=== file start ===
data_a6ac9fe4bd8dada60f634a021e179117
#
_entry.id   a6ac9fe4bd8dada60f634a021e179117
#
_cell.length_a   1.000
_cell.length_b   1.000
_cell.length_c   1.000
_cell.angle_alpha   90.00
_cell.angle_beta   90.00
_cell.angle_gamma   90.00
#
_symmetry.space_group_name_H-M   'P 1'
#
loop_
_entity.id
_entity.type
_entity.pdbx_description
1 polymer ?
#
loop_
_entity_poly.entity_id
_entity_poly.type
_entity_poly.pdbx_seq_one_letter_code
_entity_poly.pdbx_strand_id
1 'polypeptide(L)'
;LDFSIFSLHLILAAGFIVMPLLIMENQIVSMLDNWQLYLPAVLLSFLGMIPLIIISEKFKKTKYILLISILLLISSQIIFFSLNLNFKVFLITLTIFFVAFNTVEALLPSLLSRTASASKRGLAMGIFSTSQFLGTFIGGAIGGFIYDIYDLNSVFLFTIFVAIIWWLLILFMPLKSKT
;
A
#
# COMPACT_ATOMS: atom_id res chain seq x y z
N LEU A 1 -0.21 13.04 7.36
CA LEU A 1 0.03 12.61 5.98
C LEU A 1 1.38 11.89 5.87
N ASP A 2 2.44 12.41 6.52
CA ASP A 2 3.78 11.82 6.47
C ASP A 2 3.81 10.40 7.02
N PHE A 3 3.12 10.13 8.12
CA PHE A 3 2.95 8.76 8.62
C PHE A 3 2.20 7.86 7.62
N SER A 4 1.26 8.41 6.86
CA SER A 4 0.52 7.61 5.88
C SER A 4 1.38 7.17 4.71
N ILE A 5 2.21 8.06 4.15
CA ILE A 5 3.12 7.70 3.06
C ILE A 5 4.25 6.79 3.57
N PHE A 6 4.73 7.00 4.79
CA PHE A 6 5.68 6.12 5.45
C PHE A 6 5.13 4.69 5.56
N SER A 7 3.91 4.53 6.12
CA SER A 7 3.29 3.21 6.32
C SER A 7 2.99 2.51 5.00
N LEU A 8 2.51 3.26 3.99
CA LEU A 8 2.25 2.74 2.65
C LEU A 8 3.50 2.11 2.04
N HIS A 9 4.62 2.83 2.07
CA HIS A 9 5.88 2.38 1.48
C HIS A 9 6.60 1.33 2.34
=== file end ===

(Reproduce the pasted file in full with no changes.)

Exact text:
data_a6ac9fe4bd8dada60f634a021e179117
#
_entry.id   a6ac9fe4bd8dada60f634a021e179117
#
_cell.length_a   1.000
_cell.length_b   1.000
_cell.length_c   1.000
_cell.angle_alpha   90.00
_cell.angle_beta   90.00
_cell.angle_gamma   90.00
#
_symmetry.space_group_name_H-M   'P 1'
#
loop_
_entity.id
_entity.type
_entity.pdbx_description
1 polymer ?
#
loop_
_entity_poly.entity_id
_entity_poly.type
_entity_poly.pdbx_seq_one_letter_code
_entity_poly.pdbx_strand_id
1 'polypeptide(L)'
;LDFSIFSLHLILAAGFIVMPLLIMENQIVSMLDNWQLYLPAVLLSFLGMIPLIIISEKFKKTKYILLISILLLISSQIIFFSLNLNFKVFLITLTIFFVAFNTVEALLPSLLSRTASASKRGLAMGIFSTSQFLGTFIGGAIGGFIYDIYDLNSVFLFTIFVAIIWWLLILFMPLKSKT
;
A
#
# COMPACT_ATOMS: atom_id res chain seq x y z
N LEU A 1 -0.21 13.04 7.36
CA LEU A 1 0.03 12.61 5.98
C LEU A 1 1.38 11.89 5.87
N ASP A 2 2.44 12.41 6.52
CA ASP A 2 3.78 11.82 6.47
C ASP A 2 3.81 10.40 7.02
N PHE A 3 3.12 10.13 8.12
CA PHE A 3 2.95 8.76 8.62
C PHE A 3 2.20 7.86 7.62
N SER A 4 1.26 8.41 6.86
CA SER A 4 0.52 7.61 5.88
C SER A 4 1.38 7.17 4.71
N ILE A 5 2.21 8.06 4.15
CA ILE A 5 3.12 7.70 3.06
C ILE A 5 4.25 6.79 3.57
N PHE A 6 4.73 7.00 4.79
CA PHE A 6 5.68 6.12 5.45
C PHE A 6 5.13 4.69 5.56
N SER A 7 3.91 4.53 6.12
CA SER A 7 3.29 3.21 6.32
C SER A 7 2.99 2.51 5.00
N LEU A 8 2.51 3.26 3.99
CA LEU A 8 2.25 2.74 2.65
C LEU A 8 3.50 2.11 2.04
N HIS A 9 4.62 2.83 2.07
CA HIS A 9 5.88 2.38 1.48
C HIS A 9 6.60 1.33 2.34